Tuesday, March 9, 2010

Lovely Layla

It was a tough day in a small corner of the online world today - we lost little Layla Grace to neuroblastoma sometime early this morning.

I say "we" because, although most of the 40,000+ Twitter followers, FB fans and other online friends never met Layla or her family, we've been following her journey closely, praying for a miracle, hoping that she would find peace and crying for this beautiful little girl while holding our own kids closely. "We" are grieving with her parents and sisters. "We" are more aware of the disease that took her and will help spread the word to help prevent similar tragedies from happening if we can.

This is a shining example of the good that comes from social media. Entire communities are built around the words of others - their stories, daily successes and tribulations, tragedies and joyous events. We celebrate, grieve, pray, hope, laugh and cry with the other members of our community.

I'm fairly new to this - I struggle to find the time and inspiration to post and tend to be hesitant about engaging online. But I also truly care about these people that I follow - whether it is my daily laugh from Amy, a check in with Heather and her family, social commentary from Jessica and Erin or shopping finds from Maggie - I look forward to these interactions every day.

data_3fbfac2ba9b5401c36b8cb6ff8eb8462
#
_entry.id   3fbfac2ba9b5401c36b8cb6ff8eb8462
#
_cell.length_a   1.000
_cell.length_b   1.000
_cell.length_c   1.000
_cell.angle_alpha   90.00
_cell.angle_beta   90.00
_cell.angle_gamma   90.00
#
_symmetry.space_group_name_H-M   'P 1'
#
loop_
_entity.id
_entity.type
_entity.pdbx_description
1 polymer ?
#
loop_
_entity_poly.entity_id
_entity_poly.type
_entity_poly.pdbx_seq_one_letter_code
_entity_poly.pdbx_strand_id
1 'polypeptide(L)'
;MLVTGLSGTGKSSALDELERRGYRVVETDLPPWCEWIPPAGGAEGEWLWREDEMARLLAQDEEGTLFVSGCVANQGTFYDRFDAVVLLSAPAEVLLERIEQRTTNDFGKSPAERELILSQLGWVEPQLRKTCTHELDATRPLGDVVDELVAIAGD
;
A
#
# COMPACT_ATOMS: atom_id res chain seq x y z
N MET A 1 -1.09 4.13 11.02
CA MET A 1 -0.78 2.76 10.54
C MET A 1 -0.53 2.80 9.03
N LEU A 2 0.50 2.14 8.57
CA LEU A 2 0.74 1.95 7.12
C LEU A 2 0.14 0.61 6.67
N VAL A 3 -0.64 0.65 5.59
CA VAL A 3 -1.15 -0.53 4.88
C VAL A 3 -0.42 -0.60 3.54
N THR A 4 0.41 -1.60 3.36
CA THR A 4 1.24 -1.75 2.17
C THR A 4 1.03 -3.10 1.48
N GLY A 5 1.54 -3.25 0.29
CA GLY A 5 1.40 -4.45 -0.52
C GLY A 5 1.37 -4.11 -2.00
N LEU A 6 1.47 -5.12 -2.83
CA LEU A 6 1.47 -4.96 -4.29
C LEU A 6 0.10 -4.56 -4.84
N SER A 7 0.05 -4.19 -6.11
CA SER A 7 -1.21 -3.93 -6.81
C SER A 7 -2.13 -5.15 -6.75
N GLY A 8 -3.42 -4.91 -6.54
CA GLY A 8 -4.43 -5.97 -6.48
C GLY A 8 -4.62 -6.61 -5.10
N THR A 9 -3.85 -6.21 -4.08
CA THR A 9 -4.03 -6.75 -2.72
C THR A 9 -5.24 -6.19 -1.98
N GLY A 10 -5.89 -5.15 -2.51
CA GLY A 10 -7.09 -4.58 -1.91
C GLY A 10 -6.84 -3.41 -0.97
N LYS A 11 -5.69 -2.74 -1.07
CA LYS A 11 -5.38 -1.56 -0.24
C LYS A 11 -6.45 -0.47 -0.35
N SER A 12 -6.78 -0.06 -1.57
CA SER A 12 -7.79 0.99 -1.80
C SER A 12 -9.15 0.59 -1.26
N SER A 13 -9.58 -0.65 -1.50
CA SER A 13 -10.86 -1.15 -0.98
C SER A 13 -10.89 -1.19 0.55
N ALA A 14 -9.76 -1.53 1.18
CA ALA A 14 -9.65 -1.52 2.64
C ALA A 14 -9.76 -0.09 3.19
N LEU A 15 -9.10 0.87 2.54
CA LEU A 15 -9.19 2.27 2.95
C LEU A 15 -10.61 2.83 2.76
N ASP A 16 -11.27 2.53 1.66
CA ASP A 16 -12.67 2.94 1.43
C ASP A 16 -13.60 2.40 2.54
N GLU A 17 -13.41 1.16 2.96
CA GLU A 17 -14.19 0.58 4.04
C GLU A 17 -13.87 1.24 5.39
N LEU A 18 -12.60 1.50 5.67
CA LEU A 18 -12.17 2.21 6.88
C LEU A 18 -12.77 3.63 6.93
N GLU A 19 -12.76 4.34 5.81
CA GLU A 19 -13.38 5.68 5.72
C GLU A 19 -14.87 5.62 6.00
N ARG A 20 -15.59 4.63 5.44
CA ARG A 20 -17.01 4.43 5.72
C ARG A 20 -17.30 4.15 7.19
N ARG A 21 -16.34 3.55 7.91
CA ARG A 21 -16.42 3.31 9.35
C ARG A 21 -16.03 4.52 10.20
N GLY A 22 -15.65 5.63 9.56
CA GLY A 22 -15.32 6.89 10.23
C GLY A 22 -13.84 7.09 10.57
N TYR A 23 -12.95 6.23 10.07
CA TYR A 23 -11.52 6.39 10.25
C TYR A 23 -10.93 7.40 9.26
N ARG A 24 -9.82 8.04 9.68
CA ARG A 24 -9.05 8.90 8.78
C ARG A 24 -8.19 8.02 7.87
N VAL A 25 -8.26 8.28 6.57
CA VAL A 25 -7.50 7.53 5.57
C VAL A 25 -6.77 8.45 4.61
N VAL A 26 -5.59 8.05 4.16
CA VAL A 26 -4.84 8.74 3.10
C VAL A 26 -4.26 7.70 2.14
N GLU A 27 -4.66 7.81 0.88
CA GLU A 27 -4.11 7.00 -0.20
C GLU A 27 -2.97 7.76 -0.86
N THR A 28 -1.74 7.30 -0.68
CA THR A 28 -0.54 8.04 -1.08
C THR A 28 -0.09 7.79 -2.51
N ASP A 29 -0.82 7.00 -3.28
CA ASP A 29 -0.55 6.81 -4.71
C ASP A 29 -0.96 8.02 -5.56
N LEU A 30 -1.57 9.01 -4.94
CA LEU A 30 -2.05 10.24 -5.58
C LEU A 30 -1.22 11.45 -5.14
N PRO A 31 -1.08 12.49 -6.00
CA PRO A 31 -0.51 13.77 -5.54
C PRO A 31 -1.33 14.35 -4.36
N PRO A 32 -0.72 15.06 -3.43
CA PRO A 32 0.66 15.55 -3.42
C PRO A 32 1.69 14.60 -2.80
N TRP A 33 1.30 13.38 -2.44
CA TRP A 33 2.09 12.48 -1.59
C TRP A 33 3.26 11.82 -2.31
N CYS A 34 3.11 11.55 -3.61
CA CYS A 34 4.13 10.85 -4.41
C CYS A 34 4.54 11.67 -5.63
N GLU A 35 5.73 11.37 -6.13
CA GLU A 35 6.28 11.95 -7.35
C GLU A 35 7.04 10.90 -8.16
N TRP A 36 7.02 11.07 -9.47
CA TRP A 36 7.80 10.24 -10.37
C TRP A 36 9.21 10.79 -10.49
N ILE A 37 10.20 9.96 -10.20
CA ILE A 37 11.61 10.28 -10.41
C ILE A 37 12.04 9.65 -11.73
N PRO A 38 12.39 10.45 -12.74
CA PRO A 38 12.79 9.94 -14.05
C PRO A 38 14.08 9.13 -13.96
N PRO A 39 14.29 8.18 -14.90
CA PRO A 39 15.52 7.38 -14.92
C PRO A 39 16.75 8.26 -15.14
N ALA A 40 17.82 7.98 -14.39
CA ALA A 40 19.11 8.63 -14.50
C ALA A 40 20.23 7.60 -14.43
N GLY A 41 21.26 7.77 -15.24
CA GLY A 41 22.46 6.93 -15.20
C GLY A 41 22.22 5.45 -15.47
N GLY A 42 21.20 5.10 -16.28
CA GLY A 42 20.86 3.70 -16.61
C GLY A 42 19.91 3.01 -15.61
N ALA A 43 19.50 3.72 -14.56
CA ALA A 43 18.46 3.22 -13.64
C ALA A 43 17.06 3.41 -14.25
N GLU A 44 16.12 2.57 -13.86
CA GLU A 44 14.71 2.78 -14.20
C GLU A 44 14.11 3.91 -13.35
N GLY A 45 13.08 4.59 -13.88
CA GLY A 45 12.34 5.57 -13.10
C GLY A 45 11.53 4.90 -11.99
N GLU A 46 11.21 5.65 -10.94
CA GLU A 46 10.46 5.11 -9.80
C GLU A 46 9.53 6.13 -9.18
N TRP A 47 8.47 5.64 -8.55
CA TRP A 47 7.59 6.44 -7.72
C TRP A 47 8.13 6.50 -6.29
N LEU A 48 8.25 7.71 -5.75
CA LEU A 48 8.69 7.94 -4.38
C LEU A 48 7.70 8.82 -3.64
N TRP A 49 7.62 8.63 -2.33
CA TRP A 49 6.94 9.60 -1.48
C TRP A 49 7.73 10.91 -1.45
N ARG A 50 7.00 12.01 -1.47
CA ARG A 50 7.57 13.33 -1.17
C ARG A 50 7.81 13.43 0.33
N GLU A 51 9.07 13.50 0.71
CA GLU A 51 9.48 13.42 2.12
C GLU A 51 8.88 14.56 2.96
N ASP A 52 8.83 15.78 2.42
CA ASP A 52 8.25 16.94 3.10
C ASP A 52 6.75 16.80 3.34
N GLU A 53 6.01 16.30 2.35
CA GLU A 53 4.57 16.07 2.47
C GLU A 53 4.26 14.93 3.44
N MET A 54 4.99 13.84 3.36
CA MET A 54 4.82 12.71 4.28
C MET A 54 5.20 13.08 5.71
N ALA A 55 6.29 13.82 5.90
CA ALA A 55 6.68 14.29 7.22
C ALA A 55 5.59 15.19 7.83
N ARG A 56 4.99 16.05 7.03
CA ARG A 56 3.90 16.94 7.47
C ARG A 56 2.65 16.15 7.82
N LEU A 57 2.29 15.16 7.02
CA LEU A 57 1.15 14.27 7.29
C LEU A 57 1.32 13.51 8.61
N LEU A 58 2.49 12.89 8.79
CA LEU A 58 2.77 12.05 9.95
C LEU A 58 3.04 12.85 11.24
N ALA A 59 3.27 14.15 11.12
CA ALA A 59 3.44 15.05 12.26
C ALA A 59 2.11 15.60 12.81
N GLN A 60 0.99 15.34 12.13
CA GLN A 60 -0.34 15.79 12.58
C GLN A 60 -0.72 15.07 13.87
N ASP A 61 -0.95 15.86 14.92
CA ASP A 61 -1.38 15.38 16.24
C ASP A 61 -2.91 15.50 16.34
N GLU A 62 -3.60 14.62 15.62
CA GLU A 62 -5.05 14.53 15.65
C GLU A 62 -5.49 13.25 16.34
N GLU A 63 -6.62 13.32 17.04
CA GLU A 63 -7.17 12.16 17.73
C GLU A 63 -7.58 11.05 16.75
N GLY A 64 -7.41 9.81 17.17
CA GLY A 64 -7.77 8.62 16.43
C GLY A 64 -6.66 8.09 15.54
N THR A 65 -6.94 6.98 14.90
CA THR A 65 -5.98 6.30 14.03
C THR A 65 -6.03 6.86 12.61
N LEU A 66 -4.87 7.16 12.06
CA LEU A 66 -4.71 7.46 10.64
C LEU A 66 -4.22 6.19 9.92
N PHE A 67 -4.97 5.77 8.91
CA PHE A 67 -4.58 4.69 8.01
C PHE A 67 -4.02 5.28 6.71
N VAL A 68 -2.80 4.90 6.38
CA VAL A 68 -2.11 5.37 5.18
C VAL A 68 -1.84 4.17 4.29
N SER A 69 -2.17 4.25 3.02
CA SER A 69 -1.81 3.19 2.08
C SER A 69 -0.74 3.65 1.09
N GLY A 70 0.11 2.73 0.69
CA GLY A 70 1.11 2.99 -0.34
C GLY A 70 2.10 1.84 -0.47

This is why I found myself dreaming of Layla last night and checking Twitter this morning on a regular basis, hoping for good news from Layla's mom, but also knowing in my heart that it was unlikely. She had a tough day yesterday, was clearly deteriorating and it was time for her to go, to be at peace and without pain.

My heart broke when I read that she had passed, as it had been breaking these past few weeks while following her story. I cried most of the day, whenever I read more Tweets from others (and sobbed when I inexplicably subjected myself to a video montage of her photos).

I'm not one who prays very often, but I definitely did for Layla and her family. I still am.

One of the many gifts that Layla brought to this world was a reminder for parents to cherish the here and now with their kids. To recognize that life is short.

I'm going to strive to think of Layla every day when I hug my boys - even when they are pushing me to the edge of sanity (tonight) - I'm going to strive to take a deep breath and find a way back to solid ground. To slow down and kiss their cheeks while breathing them in.

Love to you Layla - you are eternal.

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